More recently (a couple of nights ago) I’ve made a warm tube for my Boy to wear (to help keep his face warm) when he’s out on his motorbike. It was so simple that even including time to unpick one bit of hem I wasn’t happy with – yeah, I know; but it was gaping!! – the whole thing couldn’t have taken me an hour. And my Boy loves it. So it comes back to that being kinder to ourselves and less OCD or perfectionist, doesn’t it? Long live the simple sewing results because they generally bring as much gratification as the complicated ones.

    And please keep blogging about them, I really enjoy your posts. Thanks for sharing.

    • Thanks Felicity 🙂 and I’m impressed with the attention you gave to the Toob – although I hope you have more polar fleece in the stash as I suspect his motorcycle mates will be most impressed!
      It’s these little thoughtful details that reflect the personality or needs of the wearer that are just as important as the fanciest couture finish.
      Thank you for your kind words, those things really inspire me when I feel flat or a bit deflated about life in general x

  14. Thank you so much for your lovely comments about my blog, Kwik Sew top and couture dress! While the Kwik Sew top took an afternoon to sew and the dress took a couple of weeks, I consider both to be important and worthwhile contributions to my year of sewing! Thank you for recognizing the value in both 🙂 I’m finding your sewing very inspirational and I adore the cute skirts for your daughter!

    • So true, I think it’s important that we value the little and big things we achieve. It makes me think of some of my travels, such as when I was in York UK and visited the Bar Convent. So many people miss it, I think because they are focused on seeing the famous cathedral. The cathedral is grand and magnificent, the convent chapel is tiny but exquisite in its own right. It’s the little details and the emotions or experiences they evoke that make a story or a journey – not just the headlines or landmarks.
      Thank you for your lovely comments, likewise I find you very inspiring – not just the sewing but your natural generosity of spirit. X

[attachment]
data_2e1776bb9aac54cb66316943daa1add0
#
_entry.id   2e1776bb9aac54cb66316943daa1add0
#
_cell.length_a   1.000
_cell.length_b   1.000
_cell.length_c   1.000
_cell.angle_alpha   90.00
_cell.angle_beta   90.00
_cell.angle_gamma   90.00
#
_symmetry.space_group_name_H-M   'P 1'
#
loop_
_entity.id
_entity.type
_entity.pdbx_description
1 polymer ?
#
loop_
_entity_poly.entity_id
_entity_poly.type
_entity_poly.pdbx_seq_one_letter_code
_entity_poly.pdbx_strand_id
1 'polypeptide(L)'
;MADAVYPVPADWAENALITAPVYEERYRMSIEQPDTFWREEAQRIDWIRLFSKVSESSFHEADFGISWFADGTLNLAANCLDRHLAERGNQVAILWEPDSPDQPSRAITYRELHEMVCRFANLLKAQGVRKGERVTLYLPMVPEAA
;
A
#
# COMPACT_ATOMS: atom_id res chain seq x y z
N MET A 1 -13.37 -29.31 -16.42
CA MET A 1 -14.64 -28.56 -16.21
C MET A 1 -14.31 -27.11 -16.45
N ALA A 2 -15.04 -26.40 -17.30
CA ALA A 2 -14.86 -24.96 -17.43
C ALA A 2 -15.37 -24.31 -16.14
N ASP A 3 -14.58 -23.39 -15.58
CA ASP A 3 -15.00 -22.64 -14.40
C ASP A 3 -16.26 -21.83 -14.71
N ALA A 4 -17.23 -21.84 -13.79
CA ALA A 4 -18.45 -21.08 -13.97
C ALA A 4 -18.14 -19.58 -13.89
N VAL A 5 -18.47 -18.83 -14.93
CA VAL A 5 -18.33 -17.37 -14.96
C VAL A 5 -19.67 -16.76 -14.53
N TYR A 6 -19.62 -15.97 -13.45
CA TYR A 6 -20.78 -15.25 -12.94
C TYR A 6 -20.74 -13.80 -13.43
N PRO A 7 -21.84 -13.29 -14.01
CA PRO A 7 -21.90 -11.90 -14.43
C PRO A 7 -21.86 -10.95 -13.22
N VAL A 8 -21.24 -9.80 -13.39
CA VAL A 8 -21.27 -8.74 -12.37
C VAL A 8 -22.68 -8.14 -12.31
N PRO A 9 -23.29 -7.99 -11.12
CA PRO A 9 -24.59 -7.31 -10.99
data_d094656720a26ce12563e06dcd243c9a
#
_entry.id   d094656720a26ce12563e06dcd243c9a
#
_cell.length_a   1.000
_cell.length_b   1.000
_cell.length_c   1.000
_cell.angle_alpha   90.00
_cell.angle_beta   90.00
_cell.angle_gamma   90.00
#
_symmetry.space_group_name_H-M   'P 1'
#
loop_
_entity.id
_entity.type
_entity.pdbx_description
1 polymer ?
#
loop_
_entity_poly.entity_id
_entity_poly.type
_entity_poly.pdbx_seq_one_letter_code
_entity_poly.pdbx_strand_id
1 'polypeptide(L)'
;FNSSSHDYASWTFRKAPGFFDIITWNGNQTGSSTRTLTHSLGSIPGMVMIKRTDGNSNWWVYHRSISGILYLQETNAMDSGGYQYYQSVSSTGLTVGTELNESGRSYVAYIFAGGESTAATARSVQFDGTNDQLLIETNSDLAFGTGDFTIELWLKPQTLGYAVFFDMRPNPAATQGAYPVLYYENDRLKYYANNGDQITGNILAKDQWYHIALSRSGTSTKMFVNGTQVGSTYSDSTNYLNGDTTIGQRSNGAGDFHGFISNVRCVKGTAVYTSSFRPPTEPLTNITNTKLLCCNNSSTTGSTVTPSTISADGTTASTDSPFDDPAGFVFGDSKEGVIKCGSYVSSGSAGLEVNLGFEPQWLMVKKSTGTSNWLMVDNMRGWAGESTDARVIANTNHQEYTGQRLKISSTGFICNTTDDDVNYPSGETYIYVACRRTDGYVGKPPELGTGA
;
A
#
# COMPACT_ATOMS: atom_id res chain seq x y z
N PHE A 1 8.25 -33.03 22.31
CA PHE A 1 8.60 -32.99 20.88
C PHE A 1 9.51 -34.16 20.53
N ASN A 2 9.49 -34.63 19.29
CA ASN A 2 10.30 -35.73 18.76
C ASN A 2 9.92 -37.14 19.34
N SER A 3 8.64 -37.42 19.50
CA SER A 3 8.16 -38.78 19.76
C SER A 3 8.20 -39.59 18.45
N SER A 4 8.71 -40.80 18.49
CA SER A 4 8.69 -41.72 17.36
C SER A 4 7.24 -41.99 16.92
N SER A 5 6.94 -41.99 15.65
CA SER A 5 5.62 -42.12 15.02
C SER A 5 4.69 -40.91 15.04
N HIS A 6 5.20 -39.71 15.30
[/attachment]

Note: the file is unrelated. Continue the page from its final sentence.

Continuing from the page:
15. This is such a lovely post! I fully agree that the pieces we sew that bring pride do not have to be epic couture wear (though snaps if they are) and can be the bits and pieces that challenge us. Love the owl skirt- too adorable! And thank you for the mention- those fabulous (but accursed) leggings have been a total piece I wear with pride 😀

    • Those leggings are all the more fabulous for the whipping they gave you!
      It too easy to measure myself against others and find my shortcomings. It’s harder to stop and think ‘hey I’m doing ok’. I think everyone needs to do it and I hope anyone that reads the post gets a bit of positive perspective on their sewing and their achievements. It’s all good – even the hiccups!

    • It is an adorable fabric. I love the brown background with the bright colours. I’ve always been a huge fan of pink/brown combinations they look girly without being babyish. When she fell in love with this fabric I was just as happy to buy it for her.
      Thank you!

  16. I love this post. I often find that it’s the quick and slapdash projects I sew that get worn and loved the most. Not the ones that take tons of time and precision. It’s the projects I make quickly without thinking about it for too long.

    On another note, sometimes I think it’s a combination of ideas that really makes a sewn garment great. Not so much pure technical skill. I am an art teacher by day, so I try to view sewing like I view making an artwork. It’s more about the idea and expression that goes in to a project– choosing a fabric, color, style, silhouette, stitch, etc. All those things coming together are what make something great. Not just that it’s make to couture standards. But that’s just my humble opinion.

    • I totally agree with your humble opinion, the projects I am always the happiest with are the ones when I’ve seen a fabric and instantly know what pattern will work with it and how I will wear it. I had one of those moments with my Port Paris, Simplicity 2444, dress. Makes for happy and rewarding sewing!

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  19. I wholeheartedly agree with this post! I also particularly like when people share where they went wrong or had issues as it hopefully helps others from having the same problems